Inadequate water and nutrient supplies limit crop yields in Ghana. Farmers need to manage these resources wisely to ensure long-term agricultural sustainability and local food security. Within the RECIRCULATE project, which aims to build scientific capacity in Africa for sustainable development, CSIR-Crops Research Institute (CRI) has a mandate to deliver sustainable water and nutrient management for rice and tomato production as part of WP3-Water for Food Production.
Rice is an important food security crop for Ghana, with current production deficits. Government policy is to increase rice production to reduce the costs of imports amidst resource scarcity. Alternate wetting and drying (AWD) is a water-saving agricultural technology. CSIR-CRI trials show a 30% water saving compared to continuously flooded plots, with the same rice yields achieved.
Members of local farming communities visiting CSIR-CRI, Kumasi (Ghana) to see rice grown using AWD
Training workshops and open days at CSIR-CRI are introducing the technology to farmers, extension officers, irrigation management staff, policy actors and other stakeholders, with over 150 people already visiting the Kumasi site to see the trials. About 80% of these visitors liked the technology, and have expressed a willingness to adopt it for rice production.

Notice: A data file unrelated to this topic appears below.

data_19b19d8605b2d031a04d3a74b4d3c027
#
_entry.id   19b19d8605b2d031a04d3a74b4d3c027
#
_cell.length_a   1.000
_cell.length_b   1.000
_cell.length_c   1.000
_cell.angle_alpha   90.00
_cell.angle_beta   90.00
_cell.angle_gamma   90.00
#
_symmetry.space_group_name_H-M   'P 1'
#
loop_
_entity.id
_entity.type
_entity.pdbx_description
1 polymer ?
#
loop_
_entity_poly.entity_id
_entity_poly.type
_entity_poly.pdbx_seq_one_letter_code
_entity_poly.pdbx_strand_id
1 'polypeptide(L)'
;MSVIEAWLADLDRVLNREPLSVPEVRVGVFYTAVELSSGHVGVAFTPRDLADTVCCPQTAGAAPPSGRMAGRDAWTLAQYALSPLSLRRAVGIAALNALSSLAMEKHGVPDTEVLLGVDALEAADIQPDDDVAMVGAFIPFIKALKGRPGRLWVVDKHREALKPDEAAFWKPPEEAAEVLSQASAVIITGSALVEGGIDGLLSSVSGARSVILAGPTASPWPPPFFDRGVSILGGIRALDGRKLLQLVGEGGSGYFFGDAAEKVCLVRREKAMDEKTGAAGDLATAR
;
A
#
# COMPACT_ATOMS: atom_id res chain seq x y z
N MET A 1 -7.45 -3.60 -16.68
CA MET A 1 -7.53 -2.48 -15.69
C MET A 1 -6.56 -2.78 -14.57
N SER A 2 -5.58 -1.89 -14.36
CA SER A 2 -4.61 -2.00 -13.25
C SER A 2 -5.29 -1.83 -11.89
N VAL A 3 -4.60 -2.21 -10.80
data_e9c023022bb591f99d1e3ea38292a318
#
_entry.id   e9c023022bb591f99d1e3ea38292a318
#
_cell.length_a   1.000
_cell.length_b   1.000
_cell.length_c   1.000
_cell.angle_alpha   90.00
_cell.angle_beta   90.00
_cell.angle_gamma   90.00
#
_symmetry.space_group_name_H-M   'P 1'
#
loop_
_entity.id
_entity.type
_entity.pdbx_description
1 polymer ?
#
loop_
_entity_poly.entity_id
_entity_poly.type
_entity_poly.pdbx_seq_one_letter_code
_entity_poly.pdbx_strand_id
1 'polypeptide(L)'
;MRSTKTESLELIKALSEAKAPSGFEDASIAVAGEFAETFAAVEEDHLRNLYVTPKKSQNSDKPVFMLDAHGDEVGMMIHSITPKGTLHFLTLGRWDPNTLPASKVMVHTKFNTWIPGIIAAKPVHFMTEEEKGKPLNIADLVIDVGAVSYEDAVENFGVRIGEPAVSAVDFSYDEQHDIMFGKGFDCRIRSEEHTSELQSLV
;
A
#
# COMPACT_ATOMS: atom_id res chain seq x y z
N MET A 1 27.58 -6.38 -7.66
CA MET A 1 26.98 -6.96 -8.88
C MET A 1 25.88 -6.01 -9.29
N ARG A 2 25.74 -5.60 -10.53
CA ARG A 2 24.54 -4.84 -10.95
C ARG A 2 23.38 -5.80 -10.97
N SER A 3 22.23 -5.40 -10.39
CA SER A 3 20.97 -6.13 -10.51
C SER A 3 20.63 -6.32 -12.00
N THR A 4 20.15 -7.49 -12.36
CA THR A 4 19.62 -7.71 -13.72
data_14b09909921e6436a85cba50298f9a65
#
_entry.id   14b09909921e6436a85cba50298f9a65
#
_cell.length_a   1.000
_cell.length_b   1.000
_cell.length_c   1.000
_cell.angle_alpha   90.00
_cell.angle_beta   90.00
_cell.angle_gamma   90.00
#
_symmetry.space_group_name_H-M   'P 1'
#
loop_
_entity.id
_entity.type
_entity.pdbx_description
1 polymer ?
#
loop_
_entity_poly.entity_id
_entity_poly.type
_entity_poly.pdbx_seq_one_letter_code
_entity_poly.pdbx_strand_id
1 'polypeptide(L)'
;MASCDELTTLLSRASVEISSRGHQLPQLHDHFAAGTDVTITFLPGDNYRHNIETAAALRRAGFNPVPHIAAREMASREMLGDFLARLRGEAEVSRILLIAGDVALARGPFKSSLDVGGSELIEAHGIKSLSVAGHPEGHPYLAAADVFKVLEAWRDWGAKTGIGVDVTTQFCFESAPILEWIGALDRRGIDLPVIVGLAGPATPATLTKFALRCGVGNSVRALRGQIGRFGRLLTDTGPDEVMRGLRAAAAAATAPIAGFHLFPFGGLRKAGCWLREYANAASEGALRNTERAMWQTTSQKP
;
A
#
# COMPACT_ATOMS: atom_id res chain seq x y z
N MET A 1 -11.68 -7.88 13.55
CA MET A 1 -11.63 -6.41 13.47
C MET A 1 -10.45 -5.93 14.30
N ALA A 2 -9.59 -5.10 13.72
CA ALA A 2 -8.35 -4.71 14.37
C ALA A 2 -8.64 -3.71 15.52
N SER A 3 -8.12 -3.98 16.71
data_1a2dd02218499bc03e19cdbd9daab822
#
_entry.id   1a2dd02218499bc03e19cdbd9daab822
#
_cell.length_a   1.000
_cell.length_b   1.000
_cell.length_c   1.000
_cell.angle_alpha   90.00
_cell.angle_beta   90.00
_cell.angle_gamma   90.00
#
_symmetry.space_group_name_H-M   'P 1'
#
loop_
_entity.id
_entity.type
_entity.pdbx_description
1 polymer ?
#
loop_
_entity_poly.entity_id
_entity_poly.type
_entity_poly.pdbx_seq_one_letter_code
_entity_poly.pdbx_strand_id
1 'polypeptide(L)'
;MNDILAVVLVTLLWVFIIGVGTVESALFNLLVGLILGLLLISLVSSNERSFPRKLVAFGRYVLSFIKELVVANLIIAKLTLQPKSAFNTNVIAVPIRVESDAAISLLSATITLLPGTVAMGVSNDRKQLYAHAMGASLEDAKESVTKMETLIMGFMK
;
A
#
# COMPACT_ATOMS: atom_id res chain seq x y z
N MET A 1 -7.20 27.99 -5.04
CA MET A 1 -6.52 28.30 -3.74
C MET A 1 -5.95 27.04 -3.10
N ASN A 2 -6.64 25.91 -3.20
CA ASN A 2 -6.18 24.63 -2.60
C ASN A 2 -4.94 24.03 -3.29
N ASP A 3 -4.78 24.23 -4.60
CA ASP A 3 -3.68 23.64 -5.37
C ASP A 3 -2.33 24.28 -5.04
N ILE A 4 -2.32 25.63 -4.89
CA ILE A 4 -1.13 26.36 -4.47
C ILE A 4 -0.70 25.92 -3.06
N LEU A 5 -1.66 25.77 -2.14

Apart from the scheduled events, CSIR-CRI are getting frequent visits from farmers and extension agents from rice growing communities. They explained that AWD water saving technology will help save energy, labour and time. Moreover, CSIR-CRI staff are now managing trials in some of these rice-growing communities, to increase exposure of the communities to the technology.